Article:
whisky in a glass with ice whisky in a glass with ice Whisky is a very personal drink. But there is a right way and a wrong way to drink it. (Photo: Pawel_Brzozowski / Shutterstock)

Science confirms: Adding water to whiskey makes it taste better

This is surely the most fun scientists have ever had in a lab.

Scotch on the rocks? Forget the rocks; let the ice melt and enjoy a little watered-down whiskey.

We promise you won't be labeled a snob. In fact, you might even be the envy of all your whiskey-loving compadres.

In what must have been one of the most enjoyable experiments ever conducted in the name of science, two researchers – Swede Björn Karlsson and Israeli Ran Friedman, both from the Linnaeus University Center for Biomaterials Chemistry – studied why adding a little water to whiskey (or whisky, if you prefer the Scottish persuasion) tends to bring out its flavor.

milk and honey whiskyIsrael's Milk & Honey Distillery just released its first bottles of single-malt whiskey after three years of aging. (Photo: Milk & Honey Distillery)

It's because of a compound in the beverage called guaiacol, which gives whiskey that smoky, bitter taste. In spirits where the alcohol concentration is around 40 percent, the guaiacol is found within the body of the whiskey rather than at the surface. But when diluted to about 25 percent, the guaiacol rises to the top, where its aroma and taste can be fully appreciated.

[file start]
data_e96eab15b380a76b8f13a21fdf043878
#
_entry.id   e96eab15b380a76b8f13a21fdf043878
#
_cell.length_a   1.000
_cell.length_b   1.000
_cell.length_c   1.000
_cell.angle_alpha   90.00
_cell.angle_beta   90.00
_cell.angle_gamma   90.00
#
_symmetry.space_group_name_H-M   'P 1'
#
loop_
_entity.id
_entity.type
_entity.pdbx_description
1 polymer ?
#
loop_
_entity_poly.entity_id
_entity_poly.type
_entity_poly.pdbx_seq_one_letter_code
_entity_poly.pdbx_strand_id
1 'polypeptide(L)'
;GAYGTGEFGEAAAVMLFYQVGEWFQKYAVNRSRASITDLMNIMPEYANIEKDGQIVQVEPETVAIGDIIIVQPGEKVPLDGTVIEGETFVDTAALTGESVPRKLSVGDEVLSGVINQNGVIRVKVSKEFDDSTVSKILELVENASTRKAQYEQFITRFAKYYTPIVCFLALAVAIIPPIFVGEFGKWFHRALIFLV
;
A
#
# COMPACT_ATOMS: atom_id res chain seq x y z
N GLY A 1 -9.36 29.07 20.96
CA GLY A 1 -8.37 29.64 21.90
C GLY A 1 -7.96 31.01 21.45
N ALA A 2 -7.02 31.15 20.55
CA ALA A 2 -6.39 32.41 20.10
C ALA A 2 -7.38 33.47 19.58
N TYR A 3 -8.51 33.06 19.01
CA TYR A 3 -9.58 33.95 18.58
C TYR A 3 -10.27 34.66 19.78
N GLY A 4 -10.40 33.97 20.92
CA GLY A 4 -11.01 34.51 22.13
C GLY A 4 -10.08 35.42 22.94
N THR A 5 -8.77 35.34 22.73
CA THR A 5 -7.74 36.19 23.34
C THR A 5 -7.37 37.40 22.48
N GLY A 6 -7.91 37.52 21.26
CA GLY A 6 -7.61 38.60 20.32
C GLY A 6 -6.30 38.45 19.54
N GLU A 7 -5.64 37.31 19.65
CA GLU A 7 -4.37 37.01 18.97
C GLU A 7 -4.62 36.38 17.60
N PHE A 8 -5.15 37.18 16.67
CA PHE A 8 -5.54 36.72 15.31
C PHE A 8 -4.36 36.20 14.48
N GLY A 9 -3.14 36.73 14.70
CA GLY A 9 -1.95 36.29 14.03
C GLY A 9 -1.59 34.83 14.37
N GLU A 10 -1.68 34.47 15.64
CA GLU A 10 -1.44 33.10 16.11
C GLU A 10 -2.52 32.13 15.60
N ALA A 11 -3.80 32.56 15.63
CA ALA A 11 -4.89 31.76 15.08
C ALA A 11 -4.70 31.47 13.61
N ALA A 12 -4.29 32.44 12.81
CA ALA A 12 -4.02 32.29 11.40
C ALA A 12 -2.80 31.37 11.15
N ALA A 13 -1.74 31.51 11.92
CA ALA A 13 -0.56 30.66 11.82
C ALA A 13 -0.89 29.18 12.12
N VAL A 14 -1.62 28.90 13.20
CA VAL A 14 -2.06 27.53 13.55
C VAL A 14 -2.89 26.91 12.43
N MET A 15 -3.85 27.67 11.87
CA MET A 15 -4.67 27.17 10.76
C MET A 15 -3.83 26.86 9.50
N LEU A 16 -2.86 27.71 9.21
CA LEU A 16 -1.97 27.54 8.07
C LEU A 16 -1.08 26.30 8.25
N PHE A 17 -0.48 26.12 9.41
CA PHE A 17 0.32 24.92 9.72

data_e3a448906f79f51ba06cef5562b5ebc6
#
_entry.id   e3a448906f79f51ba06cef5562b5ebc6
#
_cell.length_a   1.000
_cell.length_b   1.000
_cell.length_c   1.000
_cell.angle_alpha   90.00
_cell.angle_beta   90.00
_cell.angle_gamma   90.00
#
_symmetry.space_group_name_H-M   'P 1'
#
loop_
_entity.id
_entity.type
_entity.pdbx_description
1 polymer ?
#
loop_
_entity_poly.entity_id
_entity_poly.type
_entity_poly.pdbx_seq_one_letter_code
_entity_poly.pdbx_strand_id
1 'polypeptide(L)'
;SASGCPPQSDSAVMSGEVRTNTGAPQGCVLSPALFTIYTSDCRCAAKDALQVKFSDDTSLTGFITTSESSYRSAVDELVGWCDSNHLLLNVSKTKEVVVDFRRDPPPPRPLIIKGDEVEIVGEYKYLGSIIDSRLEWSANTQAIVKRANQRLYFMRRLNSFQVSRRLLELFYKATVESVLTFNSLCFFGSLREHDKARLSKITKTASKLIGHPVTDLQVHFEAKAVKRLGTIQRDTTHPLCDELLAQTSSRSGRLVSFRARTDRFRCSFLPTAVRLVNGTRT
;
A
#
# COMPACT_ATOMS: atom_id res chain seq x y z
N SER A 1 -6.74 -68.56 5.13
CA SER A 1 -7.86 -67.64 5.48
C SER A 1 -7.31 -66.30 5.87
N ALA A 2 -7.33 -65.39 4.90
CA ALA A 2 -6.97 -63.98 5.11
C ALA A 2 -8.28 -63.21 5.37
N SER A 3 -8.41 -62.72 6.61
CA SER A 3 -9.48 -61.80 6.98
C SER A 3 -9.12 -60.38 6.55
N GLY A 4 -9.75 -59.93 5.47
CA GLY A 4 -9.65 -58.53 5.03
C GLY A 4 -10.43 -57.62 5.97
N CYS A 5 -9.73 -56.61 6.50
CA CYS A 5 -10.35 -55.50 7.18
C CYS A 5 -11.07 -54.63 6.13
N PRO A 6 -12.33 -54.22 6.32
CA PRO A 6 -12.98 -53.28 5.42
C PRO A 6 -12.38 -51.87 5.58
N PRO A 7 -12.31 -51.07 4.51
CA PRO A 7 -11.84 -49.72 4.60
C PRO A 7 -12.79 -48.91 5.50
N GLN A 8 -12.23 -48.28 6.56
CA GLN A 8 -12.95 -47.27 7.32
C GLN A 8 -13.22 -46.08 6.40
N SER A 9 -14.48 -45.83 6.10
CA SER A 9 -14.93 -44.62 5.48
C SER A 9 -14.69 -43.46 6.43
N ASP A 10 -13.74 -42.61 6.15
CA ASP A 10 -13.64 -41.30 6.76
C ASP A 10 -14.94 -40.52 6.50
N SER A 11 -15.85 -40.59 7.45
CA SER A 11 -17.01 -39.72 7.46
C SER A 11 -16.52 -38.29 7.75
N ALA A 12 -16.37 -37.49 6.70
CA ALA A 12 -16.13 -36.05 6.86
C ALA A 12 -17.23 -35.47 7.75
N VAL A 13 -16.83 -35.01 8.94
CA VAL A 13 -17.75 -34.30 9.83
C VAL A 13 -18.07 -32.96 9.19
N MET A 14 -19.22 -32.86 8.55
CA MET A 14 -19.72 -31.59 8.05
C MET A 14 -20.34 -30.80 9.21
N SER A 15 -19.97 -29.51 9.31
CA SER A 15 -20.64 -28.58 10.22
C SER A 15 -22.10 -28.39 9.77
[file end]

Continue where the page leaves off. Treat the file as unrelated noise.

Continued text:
“We found a result that supports the claims for diluting whiskey,” says Karlsson, who wanted to know why many scotch drinkers have been doing this for so long. Is it because they secretly can't handle the powerful punch of a straight sip? Because they want to keep being invited to parties without looking like a lightweight?

Paul and Ann Tuennerman toured Milk & Honey Distillery, Israel's first whisky distillery.A little water goes a long way in improving whiskey. (Photo: Paul Tuennerman)

No way, they say. Dilute with impunity, because you now have an edge on flavor that can't be achieved by traditional distilling methods.

"When whiskey is diluted, the alcohol is driven to the surface, and many of the taste molecules follow it because they like to be in a slightly less aqueous environment," Friedman, who earned his Ph.D. at Tel Aviv University, told CNN.

And if you're not the straight-whiskey type to begin with, here's good news: you can add a little water to a classic Manhattan recipe. (Look, we know you're already using leftover maraschino cherries from your kids' ice cream sundaes as garnish. Find something else to be pretentious about.)

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